- The Washington Times - Thursday, December 12, 2002

This week Canada, Mexico and the United States celebrated the 10th anniversary of the North American Free Trade Agreement (NAFTA). In Washington, former Presidents George Bush and Carlos Salinas of Mexico and former Canadian Prime Minister Brian Mulroney appeared together as the original signatories of NAFTA.
Under NAFTA, Canada and Mexico have become our largest trading partners. Trade between Canada and the United States alone now accounts for almost $500 billion per year. U.S. trade with Mexico (more than $270 billion per year) exceeds our trade with Japan even though Mexico's economy is less than one-eighth the size of Japan's.
Of course, NAFTA is more than a trade agreement; it is a strategic alliance that takes on greater importance every day. For instance in the area of strategic energy security, few people realize that our neighbor to the north, Canada, is the largest supplier of energy to the United States.
The lesson of NAFTA is that good trade agreements whether they are bilateral or multilateral provide the foundation for regional and global trade liberalization, which spurs economic competitiveness and almost universal benefits for consumers around the world.
NAFTA is part of the foundation that makes North America a much stronger and more dependable global alliance than it was a decade ago. Our NAFTA experience tells us that trade is a critically important part of our economic growth equation and a key factor in strengthening overall relationships between the United States, Canada and Mexico.
Our close economic relationship with Canada, for example, strengthens the partnership we share in standing shoulder to shoulder in the war on terrorism. There is much that is taken for granted between the United States and Canada. Many Americans are surprised to learn the extent to which the U.S. and Canadian economies are interwoven: our two high-wage industrial nations having literally grown up together as neighbors, allies and economic partners. There is so much that is right about NAFTA, that we would do well to remember its importance and the unfinished business it leaves for us.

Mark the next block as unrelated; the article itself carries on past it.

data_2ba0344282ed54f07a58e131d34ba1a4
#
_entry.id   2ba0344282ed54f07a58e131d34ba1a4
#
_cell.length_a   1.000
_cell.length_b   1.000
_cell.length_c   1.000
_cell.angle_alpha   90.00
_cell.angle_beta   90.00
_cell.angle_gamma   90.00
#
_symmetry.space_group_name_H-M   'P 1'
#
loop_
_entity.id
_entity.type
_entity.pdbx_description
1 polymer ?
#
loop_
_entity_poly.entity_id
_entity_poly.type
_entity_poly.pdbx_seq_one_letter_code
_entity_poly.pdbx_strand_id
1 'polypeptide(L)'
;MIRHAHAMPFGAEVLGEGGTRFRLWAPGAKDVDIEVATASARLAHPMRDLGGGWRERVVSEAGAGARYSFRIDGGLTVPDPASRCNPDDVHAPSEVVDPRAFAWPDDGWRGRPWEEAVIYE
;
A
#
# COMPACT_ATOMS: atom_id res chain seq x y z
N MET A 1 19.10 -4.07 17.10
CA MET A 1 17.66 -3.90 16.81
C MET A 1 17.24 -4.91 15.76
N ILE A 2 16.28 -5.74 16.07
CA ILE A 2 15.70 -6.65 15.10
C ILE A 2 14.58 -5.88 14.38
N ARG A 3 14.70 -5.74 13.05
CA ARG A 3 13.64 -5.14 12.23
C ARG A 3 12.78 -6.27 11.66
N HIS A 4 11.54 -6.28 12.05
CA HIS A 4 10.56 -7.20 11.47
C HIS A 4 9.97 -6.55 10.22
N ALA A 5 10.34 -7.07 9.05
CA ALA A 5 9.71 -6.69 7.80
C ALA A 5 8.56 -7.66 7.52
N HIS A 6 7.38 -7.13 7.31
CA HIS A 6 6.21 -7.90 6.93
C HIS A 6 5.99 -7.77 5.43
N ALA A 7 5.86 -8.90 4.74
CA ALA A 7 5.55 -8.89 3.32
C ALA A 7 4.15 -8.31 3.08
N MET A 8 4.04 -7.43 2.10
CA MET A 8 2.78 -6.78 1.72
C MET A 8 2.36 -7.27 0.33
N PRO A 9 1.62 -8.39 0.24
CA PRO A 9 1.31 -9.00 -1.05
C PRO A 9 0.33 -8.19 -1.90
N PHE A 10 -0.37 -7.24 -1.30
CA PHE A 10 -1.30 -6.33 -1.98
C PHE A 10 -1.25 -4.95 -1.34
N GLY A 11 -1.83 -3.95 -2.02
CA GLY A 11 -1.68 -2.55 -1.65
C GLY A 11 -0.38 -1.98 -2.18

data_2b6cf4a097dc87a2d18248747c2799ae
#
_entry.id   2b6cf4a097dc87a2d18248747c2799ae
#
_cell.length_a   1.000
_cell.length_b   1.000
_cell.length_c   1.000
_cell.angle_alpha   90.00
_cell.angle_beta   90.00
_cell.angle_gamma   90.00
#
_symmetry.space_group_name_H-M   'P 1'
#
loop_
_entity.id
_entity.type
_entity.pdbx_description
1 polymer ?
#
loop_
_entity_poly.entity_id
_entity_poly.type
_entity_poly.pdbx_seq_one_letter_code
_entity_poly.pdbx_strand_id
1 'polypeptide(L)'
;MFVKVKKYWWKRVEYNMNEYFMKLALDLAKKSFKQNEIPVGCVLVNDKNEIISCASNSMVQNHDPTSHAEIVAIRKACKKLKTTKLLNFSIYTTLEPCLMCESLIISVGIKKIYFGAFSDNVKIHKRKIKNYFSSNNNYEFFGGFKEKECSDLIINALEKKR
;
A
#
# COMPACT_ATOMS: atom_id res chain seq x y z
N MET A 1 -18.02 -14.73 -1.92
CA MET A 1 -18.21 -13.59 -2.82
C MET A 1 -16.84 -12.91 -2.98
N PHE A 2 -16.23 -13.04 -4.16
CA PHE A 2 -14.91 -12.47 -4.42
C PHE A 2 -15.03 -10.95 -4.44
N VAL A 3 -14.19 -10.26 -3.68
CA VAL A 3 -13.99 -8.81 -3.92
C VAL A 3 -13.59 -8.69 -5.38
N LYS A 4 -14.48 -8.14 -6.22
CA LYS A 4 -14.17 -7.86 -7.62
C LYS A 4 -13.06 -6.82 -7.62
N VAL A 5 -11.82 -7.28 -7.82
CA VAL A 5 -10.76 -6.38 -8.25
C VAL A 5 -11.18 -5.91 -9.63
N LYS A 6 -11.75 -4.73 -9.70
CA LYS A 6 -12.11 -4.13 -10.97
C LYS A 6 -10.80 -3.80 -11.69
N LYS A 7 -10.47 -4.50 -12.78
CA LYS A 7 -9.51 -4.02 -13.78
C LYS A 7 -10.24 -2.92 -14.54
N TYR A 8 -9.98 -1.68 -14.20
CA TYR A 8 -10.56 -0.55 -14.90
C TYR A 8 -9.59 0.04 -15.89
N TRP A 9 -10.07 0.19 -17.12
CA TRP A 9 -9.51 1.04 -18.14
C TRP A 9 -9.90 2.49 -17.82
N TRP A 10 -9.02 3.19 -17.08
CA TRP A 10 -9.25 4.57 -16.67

Recently, the United States took a significant step in solving a long-standing issue between the United States and Mexico in allowing Mexican trucks that meet U.S. regulatory conditions to gain access to the United States outside the border region. This was an important step forward.
To the north, we have similarly important unfinished business of equal importance. For the past 20 years, the softwood lumber dispute has been a burr under the saddle of an otherwise smooth trade relationship. The 27 percent import tax that has been imposed on Canadian lumber is creating a trade barrier. Charges and counter-charges have gone back and forth across the border, often landing the parties in front of international trade tribunals that have, consistently, backed the Canadian side. It's time to put an end to that rancorous and destructive course.
At its best, lumber trade with Canada epitomizes how free trade can work to the benefit of both partners. More fundamentally, unless we "fix" issues like lumber that are a growing irritant in our trade relationship, the more difficult it is to make progress on other trade issues. For example, the Bush administration's ambitious effort to eliminate global tariffs is complicated substantially when its closest trading partners are challenging its basic trade obligations.
North of the border, the sale of lumber with a U.S.-imposed 27 percent import tax has become a hugely symbolic issue of what is not right in Canada's relationship with the United States, including real economic hardship for many Canadians. A long-term solution on the lumber trade issue will get the government out of the business of interfering with the free markets, lower taxes for U.S. consumers, and ensure that Canadian consumers continue to buy American goods. These policy objectives and economic outcomes are consistent with the values of this administration and the incoming Congress.
The Bush administration and the Congress would do well to continue the spirit of economic friendship in North America. The logical place to really make a difference is to rationalize trade in Canadian lumber consistent with the broader free trade principles of NAFTA.

William E. Brock is a former senator from Tennessee, former U.S. secretary of labor and former U.S. trade representative. Today he is co-chair of the U.S.-Canada Partnership for Growth.

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